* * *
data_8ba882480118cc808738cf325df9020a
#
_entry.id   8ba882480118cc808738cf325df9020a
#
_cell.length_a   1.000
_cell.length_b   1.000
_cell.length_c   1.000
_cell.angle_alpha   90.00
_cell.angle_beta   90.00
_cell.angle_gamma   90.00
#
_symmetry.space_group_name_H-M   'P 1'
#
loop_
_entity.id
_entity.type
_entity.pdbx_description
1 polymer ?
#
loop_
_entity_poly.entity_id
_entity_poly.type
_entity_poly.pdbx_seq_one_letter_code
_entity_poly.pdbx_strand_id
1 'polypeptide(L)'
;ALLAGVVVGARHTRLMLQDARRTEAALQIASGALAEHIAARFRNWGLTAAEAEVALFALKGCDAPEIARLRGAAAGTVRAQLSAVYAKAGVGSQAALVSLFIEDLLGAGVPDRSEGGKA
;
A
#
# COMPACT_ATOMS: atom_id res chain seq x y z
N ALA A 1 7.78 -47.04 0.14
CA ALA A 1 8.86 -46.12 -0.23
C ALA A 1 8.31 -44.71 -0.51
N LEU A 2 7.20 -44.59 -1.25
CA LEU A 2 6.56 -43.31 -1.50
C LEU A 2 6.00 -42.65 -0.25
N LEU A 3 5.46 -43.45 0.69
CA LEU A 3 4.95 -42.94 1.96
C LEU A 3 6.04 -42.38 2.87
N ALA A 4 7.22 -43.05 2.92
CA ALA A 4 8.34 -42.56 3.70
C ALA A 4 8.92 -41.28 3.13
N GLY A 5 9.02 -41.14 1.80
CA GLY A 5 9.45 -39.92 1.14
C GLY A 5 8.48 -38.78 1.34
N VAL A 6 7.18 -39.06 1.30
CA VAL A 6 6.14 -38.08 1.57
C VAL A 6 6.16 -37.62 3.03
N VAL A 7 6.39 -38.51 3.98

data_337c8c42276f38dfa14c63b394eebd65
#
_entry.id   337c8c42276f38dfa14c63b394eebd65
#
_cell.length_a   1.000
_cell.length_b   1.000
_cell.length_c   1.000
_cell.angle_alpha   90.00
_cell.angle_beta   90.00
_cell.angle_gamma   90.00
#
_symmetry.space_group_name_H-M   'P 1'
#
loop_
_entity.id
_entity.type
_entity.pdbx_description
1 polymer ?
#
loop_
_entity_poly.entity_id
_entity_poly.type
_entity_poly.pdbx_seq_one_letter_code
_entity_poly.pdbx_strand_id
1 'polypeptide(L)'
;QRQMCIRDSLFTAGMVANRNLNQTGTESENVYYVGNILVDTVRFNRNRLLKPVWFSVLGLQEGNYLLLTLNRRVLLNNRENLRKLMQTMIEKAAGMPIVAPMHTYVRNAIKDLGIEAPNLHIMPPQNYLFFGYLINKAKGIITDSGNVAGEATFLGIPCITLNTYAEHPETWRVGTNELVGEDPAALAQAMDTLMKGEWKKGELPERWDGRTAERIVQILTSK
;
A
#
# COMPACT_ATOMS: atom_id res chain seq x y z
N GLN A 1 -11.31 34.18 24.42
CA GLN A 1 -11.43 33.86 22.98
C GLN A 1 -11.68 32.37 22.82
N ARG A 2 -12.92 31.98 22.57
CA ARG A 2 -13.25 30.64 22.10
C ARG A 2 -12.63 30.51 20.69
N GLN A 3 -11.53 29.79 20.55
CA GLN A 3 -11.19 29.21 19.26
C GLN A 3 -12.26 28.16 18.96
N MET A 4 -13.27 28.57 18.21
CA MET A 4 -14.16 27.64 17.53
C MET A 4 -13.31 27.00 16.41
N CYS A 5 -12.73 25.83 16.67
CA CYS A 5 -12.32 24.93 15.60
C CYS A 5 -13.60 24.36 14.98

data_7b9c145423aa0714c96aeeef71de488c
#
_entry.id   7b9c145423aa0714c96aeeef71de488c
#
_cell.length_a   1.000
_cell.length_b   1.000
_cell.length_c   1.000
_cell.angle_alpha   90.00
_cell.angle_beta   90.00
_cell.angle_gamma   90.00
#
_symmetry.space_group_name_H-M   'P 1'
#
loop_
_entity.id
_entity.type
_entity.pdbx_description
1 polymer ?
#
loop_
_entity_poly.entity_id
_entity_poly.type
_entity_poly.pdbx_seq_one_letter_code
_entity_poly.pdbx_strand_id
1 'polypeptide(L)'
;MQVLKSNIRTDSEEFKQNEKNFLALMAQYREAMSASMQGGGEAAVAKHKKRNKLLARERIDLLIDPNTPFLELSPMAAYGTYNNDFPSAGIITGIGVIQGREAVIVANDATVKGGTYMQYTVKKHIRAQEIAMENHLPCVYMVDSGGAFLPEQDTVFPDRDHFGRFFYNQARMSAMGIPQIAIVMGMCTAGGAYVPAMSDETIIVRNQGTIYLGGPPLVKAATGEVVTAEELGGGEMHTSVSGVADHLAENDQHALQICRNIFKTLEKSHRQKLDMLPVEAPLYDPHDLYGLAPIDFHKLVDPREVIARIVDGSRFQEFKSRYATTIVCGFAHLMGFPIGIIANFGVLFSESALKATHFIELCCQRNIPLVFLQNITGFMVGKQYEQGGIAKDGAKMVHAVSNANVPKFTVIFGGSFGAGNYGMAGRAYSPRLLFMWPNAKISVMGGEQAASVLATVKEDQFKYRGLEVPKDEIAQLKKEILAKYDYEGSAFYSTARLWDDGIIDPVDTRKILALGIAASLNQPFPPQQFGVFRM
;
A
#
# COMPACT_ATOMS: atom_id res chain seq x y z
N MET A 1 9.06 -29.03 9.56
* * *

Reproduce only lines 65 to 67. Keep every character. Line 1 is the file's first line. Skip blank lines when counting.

_entity.type
_entity.pdbx_description
1 polymer ?